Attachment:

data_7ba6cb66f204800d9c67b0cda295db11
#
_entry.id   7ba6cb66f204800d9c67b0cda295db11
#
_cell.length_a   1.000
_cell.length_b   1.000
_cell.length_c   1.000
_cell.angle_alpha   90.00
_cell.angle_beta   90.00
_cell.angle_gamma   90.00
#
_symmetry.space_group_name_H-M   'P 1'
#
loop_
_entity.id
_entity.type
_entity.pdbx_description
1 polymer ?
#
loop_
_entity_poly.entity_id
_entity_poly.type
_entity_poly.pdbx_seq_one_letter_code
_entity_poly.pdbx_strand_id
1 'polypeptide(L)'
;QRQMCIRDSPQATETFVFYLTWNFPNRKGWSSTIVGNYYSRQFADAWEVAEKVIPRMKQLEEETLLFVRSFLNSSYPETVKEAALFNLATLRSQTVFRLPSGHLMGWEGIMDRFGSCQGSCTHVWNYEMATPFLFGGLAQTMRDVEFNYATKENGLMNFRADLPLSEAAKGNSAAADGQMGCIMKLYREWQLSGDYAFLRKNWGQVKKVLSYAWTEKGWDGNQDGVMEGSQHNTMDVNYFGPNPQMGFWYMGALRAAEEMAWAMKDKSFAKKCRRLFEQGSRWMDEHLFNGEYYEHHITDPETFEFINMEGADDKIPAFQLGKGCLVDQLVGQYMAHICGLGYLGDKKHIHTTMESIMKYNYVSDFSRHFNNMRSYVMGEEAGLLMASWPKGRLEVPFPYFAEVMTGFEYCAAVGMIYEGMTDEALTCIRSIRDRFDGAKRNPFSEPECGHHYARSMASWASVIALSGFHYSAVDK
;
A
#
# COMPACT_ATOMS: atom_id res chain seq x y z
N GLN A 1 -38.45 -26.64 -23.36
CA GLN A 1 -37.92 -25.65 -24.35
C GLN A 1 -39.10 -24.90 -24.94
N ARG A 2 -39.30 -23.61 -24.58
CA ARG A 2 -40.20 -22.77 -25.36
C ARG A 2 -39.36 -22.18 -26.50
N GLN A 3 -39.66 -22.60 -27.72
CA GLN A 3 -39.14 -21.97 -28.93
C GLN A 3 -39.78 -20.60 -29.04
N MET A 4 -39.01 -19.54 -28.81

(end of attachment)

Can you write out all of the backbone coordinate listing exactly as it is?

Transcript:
data_7ba6cb66f204800d9c67b0cda295db11
#
_entry.id   7ba6cb66f204800d9c67b0cda295db11
#
_cell.length_a   1.000
_cell.length_b   1.000
_cell.length_c   1.000
_cell.angle_alpha   90.00
_cell.angle_beta   90.00
_cell.angle_gamma   90.00
#
_symmetry.space_group_name_H-M   'P 1'
#
loop_
_entity.id
_entity.type
_entity.pdbx_description
1 polymer ?
#
loop_
_entity_poly.entity_id
_entity_poly.type
_entity_poly.pdbx_seq_one_letter_code
_entity_poly.pdbx_strand_id
1 'polypeptide(L)'
;QRQMCIRDSPQATETFVFYLTWNFPNRKGWSSTIVGNYYSRQFADAWEVAEKVIPRMKQLEEETLLFVRSFLNSSYPETVKEAALFNLATLRSQTVFRLPSGHLMGWEGIMDRFGSCQGSCTHVWNYEMATPFLFGGLAQTMRDVEFNYATKENGLMNFRADLPLSEAAKGNSAAADGQMGCIMKLYREWQLSGDYAFLRKNWGQVKKVLSYAWTEKGWDGNQDGVMEGSQHNTMDVNYFGPNPQMGFWYMGALRAAEEMAWAMKDKSFAKKCRRLFEQGSRWMDEHLFNGEYYEHHITDPETFEFINMEGADDKIPAFQLGKGCLVDQLVGQYMAHICGLGYLGDKKHIHTTMESIMKYNYVSDFSRHFNNMRSYVMGEEAGLLMASWPKGRLEVPFPYFAEVMTGFEYCAAVGMIYEGMTDEALTCIRSIRDRFDGAKRNPFSEPECGHHYARSMASWASVIALSGFHYSAVDK
;
A
#
# COMPACT_ATOMS: atom_id res chain seq x y z
N GLN A 1 -38.45 -26.64 -23.36
CA GLN A 1 -37.92 -25.65 -24.35
C GLN A 1 -39.10 -24.90 -24.94
N ARG A 2 -39.30 -23.61 -24.58
CA ARG A 2 -40.20 -22.77 -25.36
C ARG A 2 -39.36 -22.18 -26.50
N GLN A 3 -39.66 -22.60 -27.72
CA GLN A 3 -39.14 -21.97 -28.93
C GLN A 3 -39.78 -20.60 -29.04
N MET A 4 -39.01 -19.54 -28.81